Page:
The following is intended as a high level introduction to what happens to your SIPP when you pass away but it is a complex area and please do check regularly as tax rules are subject to change. If you remain unsure how this could impact you or your beneficiaries, we recommend that you talk to a regulated financial adviser. If you do not have a financial adviser, you can find a regulated adviser close to you at www.unbiased.co.uk.


What happens to my SIPP when I die?

When you die, the remaining value of your pension (SIPP) can be passed on to your nominated beneficiaries. If you are yet to do so, you should take the opportunity to notify us of who you would like this to be. You can do that by completing our Expression of wish form. Whilst we as trustee ultimately have discretion as to who any death benefits are paid, we will be guided by your wishes as detailed in the Expression of wish form. The death benefits can either be paid to your beneficiaries as a lump sum or used as an ongoing pension to provide an income and benefit from leaving the money invested in a tax efficient wrapper.

What is the tax treatment of my SIPP when I die?

One of the advantages of a Self-invested personal pension (SIPP) is the tax advantages on your death. Death benefits are normally paid without incurring inheritance tax and if you die before age 75, there is generally no income tax liability. If you die after the age of 75, the death benefits will be subject to income tax at the recipient’s marginal rate.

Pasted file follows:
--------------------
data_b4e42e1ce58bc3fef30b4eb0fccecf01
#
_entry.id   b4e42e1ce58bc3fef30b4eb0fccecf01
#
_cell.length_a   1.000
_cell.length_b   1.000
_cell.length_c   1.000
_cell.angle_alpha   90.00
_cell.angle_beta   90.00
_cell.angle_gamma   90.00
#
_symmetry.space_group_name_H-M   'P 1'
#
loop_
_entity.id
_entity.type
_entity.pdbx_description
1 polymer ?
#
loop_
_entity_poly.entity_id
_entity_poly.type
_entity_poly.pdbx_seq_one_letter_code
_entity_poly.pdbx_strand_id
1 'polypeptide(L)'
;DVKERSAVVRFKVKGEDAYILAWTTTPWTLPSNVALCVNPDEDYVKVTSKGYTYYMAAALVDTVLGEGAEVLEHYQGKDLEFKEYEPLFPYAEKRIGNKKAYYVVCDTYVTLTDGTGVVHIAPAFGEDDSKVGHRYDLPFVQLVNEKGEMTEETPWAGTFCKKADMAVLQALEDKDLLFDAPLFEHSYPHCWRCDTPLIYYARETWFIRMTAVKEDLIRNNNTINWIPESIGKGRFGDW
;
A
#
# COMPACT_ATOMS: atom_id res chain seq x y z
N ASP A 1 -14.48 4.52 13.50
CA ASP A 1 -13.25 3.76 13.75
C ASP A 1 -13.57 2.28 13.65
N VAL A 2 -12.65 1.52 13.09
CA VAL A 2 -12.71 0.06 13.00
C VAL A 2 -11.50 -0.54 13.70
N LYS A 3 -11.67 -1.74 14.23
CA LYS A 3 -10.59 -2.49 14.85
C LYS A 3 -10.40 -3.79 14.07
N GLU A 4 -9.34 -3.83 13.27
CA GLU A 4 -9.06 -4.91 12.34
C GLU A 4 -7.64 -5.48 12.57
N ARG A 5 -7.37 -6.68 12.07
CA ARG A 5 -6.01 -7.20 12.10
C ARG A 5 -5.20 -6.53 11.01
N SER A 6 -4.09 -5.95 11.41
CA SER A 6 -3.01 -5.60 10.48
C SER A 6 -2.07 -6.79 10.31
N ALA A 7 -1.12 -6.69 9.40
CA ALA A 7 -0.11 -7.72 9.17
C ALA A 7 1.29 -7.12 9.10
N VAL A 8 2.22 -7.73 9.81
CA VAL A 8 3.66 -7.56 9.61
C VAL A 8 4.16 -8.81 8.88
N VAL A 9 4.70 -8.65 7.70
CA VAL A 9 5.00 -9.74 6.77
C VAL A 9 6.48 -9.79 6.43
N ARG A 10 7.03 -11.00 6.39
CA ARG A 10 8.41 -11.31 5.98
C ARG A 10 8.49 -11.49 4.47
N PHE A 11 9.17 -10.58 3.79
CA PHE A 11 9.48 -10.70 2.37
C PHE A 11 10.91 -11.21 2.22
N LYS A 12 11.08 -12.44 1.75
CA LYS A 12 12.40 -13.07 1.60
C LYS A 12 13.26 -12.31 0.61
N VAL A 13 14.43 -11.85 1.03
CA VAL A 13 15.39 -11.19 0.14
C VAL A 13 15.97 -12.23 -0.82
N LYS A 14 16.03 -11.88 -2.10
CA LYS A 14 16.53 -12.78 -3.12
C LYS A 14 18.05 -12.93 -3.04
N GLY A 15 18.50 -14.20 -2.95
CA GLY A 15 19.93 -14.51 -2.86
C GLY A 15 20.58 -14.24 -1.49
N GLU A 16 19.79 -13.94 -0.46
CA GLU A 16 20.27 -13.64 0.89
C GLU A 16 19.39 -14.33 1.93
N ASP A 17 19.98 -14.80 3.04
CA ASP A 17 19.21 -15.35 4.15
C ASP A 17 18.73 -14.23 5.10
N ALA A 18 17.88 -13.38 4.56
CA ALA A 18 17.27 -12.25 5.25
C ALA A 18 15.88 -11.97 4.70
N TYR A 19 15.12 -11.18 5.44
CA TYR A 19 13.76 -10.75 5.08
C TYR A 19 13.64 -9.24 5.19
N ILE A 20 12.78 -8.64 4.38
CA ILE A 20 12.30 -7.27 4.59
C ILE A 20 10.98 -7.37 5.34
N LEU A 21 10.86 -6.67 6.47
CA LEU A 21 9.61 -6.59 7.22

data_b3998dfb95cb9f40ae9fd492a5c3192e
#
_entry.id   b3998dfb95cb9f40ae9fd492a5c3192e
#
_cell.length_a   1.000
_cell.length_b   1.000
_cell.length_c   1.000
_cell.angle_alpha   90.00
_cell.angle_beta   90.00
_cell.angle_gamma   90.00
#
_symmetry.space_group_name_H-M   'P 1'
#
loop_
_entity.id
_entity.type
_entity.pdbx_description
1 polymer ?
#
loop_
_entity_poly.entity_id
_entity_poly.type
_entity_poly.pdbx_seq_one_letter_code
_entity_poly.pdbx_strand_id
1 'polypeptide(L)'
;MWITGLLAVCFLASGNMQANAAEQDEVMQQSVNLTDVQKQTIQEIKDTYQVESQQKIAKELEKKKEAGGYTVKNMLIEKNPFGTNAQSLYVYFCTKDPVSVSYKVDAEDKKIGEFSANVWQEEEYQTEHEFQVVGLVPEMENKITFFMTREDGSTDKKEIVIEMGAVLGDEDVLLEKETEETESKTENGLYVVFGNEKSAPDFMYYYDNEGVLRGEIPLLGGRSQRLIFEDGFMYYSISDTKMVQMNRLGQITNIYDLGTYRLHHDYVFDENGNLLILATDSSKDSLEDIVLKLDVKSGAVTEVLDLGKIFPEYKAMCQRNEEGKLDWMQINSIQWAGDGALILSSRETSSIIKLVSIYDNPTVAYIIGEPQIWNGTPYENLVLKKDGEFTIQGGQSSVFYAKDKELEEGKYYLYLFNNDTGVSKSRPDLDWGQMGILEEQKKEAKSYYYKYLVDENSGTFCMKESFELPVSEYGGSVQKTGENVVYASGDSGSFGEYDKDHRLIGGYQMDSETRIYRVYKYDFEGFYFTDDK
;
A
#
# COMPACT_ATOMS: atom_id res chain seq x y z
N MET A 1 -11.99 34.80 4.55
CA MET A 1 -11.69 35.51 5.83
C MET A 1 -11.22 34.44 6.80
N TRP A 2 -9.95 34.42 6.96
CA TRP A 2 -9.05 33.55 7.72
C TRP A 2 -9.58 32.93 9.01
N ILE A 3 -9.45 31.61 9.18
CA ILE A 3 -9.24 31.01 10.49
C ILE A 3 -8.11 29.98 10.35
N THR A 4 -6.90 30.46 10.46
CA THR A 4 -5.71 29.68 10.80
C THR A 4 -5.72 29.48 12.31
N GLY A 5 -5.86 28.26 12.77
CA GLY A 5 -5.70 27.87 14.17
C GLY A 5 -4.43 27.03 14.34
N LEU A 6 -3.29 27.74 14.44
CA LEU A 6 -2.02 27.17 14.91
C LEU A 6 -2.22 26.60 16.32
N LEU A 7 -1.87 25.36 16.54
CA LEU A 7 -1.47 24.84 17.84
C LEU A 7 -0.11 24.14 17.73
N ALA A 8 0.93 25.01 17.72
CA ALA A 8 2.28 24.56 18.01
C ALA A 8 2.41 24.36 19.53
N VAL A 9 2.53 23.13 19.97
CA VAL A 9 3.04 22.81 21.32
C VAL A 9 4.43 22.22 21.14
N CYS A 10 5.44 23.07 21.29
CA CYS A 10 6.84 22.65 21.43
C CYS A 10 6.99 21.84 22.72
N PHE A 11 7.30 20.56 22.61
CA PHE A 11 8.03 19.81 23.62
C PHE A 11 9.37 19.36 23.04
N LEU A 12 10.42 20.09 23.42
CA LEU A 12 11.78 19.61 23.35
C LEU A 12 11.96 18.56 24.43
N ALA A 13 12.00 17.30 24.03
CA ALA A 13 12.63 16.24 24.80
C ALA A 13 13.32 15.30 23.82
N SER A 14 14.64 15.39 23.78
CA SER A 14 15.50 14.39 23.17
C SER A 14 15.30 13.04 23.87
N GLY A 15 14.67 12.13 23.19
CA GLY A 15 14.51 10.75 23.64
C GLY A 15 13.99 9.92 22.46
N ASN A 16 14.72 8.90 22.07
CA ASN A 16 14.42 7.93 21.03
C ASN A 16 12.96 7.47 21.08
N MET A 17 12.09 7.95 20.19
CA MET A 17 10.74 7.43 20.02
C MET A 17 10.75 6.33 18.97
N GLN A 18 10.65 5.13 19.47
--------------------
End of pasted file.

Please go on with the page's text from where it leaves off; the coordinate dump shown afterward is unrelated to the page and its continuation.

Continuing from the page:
Who can I choose to receive the death benefits?

You can choose to nominate an individual, charity or trust. You can divide the death benefits by stating a percentage amount to be given to one or more individuals, charities or trusts.

Will the death benefits definitely be paid to my nominated beneficiaries?

The distribution of the death benefits is normally done in accordance with your wishes as provided to us when you were alive, but this is at the discretion of the trustee (James Hay). In exceptional circumstances or as a consequence of a legal challenge, the trustee may decide to pay to someone else.

What happens when my beneficiary dies?

In simple terms, exactly the same as when the original plan holder dies. The remaining value can be passed on to unlimited beneficiaries and generations until the value is fully eroded or taken by a beneficiary as a lump sum. The income tax liability will again depend on the age of the beneficiary when they pass away.